SpamGourmet & Fiddler

If you don’t use SpamGourmet or a similar service I highly recommend them.  They allow you to create unlimited e-mail forwarding addresses that can be created on-the-fly — allowing you to easily detect which websites are giving out your information.  Definitely get an account if you don’t have such a tactic already!

Fiddler, a great Windows (web) proxy gave out e-mail address.  I’m sure it was in their terms of service that I didn’t bother reading.  Still disappointing.

U.S. Cyber Signaling to North Korea

Interesting article in CFR about a DDOS attack that President Trump authorized United States Cyber Command to conduct against North Korea’s Reconnaissance General Bureau (RGB).  In all likelihood, the DDOS attack against North Korea’s intelligence agency, coupled with a leak of its occurrence and a post-hoc claim of responsibility by the U.S. government, represented an attempt by the Trump administration to send a costly signal of resolve to Pyongyang……This may account for why a member of the Trump administration chose to leak information about a DDOS attack, rather than a more costly attack that would require the United States to maintain persistent access North Korean networks……..If a state is seeking to send a signal via cyber means, how can it ensure the signal is received by the adversary and properly attributed? It could couple a cyber signal with other instruments of power, especially private diplomatic channels or public statements. This may account for the Trump administration’s “leak”—it is possible that it was intentional to ensure that North Korea was able to attribute the DDOS attack, after the fact, to the United States. 

….given the covert nature of state cyber operations, there are almost certainly things the public doesn’t know, necessitating reasoned hypothesizing about this case. That said, the available evidence suggests that this was a poor attempt at cyber signaling. Even beyond the inherent difficulties associated with signaling in cyberspace, the difference between the President’s tweets and DDOS could only muddy the waters. This example only confirms that cyber is not an ideal signaling tool, and this particular signal may have done more harm than good.


HT: Lost in Cyber Translation? U.S. Cyber Signaling to North Korea


There was a great article from the Council on Foreign Relations regarding the hypocrisy surrounding Kaspersky since the U.S. government earlier this month banned federal agencies from using Kaspersky Lab software.  Best Buy is getting in on the action and will stop selling Kaspersky products because of possible(?) ties to the Russian government.  Why doesn’t Best Buy get rid of some of the other shit-for-security products on its shelves as well if it’s so concerned about security?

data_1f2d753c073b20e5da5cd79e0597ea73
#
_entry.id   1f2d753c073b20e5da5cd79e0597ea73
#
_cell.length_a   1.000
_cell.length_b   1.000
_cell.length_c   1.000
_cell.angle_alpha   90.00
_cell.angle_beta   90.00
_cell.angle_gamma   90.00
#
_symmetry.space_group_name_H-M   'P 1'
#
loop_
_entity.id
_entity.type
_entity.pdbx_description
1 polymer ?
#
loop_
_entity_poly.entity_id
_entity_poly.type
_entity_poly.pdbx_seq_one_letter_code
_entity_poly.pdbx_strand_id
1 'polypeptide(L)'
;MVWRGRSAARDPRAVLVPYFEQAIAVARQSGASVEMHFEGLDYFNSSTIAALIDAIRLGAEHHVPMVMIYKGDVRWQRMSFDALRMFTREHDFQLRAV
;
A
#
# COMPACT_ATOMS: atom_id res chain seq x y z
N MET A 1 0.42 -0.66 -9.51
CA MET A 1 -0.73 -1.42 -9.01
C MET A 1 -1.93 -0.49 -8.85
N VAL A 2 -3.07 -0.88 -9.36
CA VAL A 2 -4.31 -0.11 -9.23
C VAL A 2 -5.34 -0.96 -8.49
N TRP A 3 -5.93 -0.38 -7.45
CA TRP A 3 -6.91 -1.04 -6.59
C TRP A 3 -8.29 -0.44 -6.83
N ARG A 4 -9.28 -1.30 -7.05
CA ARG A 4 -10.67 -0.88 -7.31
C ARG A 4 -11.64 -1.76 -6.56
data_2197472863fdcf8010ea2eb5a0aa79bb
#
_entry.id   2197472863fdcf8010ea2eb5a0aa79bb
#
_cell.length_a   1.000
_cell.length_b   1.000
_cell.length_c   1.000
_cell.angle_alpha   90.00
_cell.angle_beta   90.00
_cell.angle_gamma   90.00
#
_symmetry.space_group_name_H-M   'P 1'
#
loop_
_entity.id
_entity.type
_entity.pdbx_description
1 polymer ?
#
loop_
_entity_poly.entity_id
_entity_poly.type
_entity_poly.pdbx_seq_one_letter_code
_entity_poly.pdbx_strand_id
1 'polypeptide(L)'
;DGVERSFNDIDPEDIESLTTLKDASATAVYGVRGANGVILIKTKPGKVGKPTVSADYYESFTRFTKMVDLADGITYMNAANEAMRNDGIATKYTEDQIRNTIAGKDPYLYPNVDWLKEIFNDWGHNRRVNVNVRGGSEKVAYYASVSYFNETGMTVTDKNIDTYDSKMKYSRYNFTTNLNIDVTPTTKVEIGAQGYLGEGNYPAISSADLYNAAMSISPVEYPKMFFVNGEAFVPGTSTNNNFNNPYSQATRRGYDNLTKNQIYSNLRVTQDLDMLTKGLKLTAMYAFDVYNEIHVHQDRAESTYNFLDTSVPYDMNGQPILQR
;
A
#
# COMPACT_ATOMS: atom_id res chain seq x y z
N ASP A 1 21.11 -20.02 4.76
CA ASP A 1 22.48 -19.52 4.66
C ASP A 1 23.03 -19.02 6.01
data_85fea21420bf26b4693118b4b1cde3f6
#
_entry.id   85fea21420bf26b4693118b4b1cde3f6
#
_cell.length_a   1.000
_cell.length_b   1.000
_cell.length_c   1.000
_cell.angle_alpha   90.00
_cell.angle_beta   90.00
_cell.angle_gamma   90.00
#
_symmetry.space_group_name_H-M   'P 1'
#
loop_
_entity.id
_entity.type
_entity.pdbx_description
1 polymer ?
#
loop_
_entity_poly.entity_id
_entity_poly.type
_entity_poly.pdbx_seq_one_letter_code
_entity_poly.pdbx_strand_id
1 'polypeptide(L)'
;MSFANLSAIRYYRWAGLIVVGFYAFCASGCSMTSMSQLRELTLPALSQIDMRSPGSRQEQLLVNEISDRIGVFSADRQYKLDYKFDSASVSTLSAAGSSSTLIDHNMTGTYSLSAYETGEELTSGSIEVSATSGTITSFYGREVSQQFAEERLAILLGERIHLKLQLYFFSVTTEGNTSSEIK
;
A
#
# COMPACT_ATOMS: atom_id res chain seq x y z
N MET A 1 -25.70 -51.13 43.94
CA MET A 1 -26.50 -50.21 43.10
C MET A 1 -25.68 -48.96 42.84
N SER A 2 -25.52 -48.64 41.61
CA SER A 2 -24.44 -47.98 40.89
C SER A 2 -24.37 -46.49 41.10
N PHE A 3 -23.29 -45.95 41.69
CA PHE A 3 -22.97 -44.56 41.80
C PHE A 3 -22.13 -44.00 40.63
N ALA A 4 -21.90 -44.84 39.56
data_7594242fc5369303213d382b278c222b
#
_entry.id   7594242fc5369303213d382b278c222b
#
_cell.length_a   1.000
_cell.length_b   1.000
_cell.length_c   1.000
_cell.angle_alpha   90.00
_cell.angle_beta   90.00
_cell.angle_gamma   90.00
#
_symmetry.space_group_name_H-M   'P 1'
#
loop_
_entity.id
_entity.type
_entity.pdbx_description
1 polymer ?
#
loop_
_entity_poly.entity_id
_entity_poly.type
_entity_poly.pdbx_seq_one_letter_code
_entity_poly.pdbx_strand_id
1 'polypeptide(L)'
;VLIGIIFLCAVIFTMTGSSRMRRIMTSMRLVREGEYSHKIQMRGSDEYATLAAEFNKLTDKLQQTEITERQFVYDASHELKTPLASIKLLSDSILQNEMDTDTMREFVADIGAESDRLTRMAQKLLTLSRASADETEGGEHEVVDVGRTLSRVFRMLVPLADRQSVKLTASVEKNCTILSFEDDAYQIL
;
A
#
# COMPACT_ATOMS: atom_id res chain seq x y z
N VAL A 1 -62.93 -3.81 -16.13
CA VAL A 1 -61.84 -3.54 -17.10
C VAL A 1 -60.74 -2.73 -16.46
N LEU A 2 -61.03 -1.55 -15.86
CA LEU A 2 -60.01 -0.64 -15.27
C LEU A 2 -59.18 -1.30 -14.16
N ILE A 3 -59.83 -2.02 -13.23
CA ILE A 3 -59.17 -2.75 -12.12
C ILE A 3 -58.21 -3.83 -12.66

The U.S. House Science Committee received a classified briefing Tuesday related to Kaspersky.  I’d really wish some more details over the alleged collusion between Kaspersky and the Russian government would see the light of day.

And what would a Kaspersky post be without an RT link!?  ‘It’s crazy’: Kaspersky Lab attacked in US only for being Russian, says founder

Russians give up!

Roskomnadzor, Russia’s internet regulator, decided to end its blogger registry because it has become inefficient. In 2014, Russia passed a regulation requiring bloggers to register which would monitor their blogs for content deemed illegal. The regulation’s intent was to eliminate anonymous blogging and to curtail libel and defamation, but bloggers believed “the goal [was] to kill off the political blogosphere,” according to a popular anti-Putin blogger.


You did these all right?

All of these settings can be controlled via Group Policy / Local Security Policy:

1. Rename the Local Administrator Account

2. Disable the Guest Account

3. Disable LM and NTLM v1

4. Disable LM hash storage

5. Minimum password length

6. Maximum password age

7. Event logs

8. Disable anonymous SID enumeration

9. Don’t let the anonymous account reside in the everyone group

10. Enable User Account Control


Army Halt Use of Chinese-Made DJI Drones

Citing a worry over “cyber vulnerabilities,” the U.S. Army this week ordered that all drones built by China-based DJI, the world’s biggest drone maker, be immediately removed from Army service. The order comes following a classified study of the issue completed in May by the Army Research Laboratory, and the simultaneous release of a Navy memorandum titled “Operational Risks with Regards to DJI Family of Products.”

He says NASA and the Department of Energy have already stopped using DJI products. When Egan looked into why, he says they weren’t allowed to use the drones “because they are Chinese.”